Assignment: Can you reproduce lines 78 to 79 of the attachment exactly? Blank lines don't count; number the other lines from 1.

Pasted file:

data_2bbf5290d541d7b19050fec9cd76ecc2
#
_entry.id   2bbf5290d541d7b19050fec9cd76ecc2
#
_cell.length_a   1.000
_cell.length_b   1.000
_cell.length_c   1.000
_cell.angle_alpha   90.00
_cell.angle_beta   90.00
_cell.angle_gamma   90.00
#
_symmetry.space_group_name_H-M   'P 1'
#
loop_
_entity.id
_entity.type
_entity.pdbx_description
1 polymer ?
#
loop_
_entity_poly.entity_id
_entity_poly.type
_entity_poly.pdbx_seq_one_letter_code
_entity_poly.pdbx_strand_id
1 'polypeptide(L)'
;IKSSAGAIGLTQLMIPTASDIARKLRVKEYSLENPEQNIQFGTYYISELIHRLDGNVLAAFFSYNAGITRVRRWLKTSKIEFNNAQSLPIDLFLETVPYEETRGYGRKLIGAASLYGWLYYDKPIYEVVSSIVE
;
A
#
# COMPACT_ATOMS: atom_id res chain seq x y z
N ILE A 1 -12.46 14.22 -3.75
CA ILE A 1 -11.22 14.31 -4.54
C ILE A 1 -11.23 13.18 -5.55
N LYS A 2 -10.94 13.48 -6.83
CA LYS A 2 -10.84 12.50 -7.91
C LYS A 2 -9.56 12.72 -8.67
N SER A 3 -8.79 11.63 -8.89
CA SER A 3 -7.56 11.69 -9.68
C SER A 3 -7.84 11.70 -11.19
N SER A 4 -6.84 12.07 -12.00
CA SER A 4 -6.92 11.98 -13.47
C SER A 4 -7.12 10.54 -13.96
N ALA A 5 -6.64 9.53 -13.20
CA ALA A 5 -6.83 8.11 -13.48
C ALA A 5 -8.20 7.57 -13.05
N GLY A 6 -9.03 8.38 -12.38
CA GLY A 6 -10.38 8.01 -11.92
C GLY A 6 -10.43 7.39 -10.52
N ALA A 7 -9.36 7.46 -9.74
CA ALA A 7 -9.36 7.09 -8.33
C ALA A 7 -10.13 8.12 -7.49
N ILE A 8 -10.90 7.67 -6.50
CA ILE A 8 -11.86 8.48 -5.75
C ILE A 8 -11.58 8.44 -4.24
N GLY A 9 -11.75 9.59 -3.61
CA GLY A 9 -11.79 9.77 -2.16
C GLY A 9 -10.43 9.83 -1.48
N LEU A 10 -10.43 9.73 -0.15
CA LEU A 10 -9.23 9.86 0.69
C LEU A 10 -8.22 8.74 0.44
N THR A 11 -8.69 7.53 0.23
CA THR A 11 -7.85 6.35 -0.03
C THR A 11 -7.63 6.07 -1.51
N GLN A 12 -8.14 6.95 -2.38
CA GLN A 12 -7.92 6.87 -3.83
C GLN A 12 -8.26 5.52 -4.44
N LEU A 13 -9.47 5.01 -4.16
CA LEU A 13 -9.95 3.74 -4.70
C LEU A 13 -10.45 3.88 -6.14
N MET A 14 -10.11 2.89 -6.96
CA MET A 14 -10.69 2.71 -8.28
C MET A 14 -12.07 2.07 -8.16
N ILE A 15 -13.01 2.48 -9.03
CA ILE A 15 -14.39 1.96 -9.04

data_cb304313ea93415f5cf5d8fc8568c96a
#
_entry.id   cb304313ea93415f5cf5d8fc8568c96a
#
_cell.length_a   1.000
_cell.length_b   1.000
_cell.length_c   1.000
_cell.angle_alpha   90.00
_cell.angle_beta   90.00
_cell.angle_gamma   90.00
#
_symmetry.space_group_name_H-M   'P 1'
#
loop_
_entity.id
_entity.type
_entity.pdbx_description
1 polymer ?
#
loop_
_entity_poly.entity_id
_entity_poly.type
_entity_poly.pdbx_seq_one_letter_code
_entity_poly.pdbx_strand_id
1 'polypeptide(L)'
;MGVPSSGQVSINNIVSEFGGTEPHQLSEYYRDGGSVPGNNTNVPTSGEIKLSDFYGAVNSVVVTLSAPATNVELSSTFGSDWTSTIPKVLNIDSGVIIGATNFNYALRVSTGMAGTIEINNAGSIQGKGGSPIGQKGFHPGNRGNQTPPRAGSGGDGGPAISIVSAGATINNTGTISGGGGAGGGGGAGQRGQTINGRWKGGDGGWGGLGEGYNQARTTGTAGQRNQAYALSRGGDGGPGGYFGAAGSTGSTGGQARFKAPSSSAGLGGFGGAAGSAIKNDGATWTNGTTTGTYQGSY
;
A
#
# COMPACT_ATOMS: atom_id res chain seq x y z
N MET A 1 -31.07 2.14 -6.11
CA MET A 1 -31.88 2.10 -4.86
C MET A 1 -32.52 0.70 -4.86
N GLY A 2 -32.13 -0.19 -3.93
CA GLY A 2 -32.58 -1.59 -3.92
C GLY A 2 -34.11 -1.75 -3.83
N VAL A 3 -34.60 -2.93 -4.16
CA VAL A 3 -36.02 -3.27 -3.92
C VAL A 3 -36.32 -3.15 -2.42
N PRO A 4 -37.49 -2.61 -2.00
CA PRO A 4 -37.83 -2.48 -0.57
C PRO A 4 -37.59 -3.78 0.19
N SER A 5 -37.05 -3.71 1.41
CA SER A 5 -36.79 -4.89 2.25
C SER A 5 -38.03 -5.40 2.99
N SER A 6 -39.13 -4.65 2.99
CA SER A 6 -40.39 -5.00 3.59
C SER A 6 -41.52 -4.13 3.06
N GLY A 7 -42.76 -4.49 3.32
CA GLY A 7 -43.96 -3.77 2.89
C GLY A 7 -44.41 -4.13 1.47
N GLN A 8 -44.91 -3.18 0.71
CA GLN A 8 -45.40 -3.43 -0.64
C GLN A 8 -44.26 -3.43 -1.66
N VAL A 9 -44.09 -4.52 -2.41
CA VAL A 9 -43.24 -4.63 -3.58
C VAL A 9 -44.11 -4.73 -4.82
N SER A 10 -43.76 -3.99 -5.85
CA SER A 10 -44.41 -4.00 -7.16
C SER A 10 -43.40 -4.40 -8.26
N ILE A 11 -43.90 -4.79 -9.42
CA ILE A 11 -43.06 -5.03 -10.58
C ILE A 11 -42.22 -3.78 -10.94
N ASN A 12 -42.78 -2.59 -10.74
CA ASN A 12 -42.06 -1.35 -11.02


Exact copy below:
#
_cell.length_a   1.000